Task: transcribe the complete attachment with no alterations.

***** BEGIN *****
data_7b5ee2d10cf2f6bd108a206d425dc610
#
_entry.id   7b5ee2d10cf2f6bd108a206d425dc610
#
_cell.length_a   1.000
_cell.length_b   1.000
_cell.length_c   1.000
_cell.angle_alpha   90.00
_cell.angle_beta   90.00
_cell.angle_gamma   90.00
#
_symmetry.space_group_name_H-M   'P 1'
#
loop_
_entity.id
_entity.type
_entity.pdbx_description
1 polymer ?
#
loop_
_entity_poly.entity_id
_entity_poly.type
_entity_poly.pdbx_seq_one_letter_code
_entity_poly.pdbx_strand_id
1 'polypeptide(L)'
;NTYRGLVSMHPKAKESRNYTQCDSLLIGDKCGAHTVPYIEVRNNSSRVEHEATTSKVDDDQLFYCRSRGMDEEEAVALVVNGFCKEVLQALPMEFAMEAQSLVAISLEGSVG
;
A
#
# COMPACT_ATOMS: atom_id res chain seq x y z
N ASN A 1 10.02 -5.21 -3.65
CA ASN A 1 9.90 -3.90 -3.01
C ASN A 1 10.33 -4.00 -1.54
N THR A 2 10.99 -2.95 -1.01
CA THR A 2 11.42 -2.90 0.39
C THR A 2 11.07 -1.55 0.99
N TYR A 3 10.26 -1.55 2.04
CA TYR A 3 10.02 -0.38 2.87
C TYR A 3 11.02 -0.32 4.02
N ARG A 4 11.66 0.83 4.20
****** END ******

data_7b5ee2d10cf2f6bd108a206d425dc610
#
_entry.id   7b5ee2d10cf2f6bd108a206d425dc610
#
_cell.length_a   1.000
_cell.length_b   1.000
_cell.length_c   1.000
_cell.angle_alpha   90.00
_cell.angle_beta   90.00
_cell.angle_gamma   90.00
#
_symmetry.space_group_name_H-M   'P 1'
#
loop_
_entity.id
_entity.type
_entity.pdbx_description
1 polymer ?
#
loop_
_entity_poly.entity_id
_entity_poly.type
_entity_poly.pdbx_seq_one_letter_code
_entity_poly.pdbx_strand_id
1 'polypeptide(L)'
;NTYRGLVSMHPKAKESRNYTQCDSLLIGDKCGAHTVPYIEVRNNSSRVEHEATTSKVDDDQLFYCRSRGMDEEEAVALVVNGFCKEVLQALPMEFAMEAQSLVAISLEGSVG
;
A
#
# COMPACT_ATOMS: atom_id res chain seq x y z
N ASN A 1 10.02 -5.21 -3.65
CA ASN A 1 9.90 -3.90 -3.01
C ASN A 1 10.33 -4.00 -1.54
N THR A 2 10.99 -2.95 -1.01
CA THR A 2 11.42 -2.90 0.39
C THR A 2 11.07 -1.55 0.99
N TYR A 3 10.26 -1.55 2.04
CA TYR A 3 10.02 -0.38 2.87
C TYR A 3 11.02 -0.32 4.02
N ARG A 4 11.66 0.83 4.20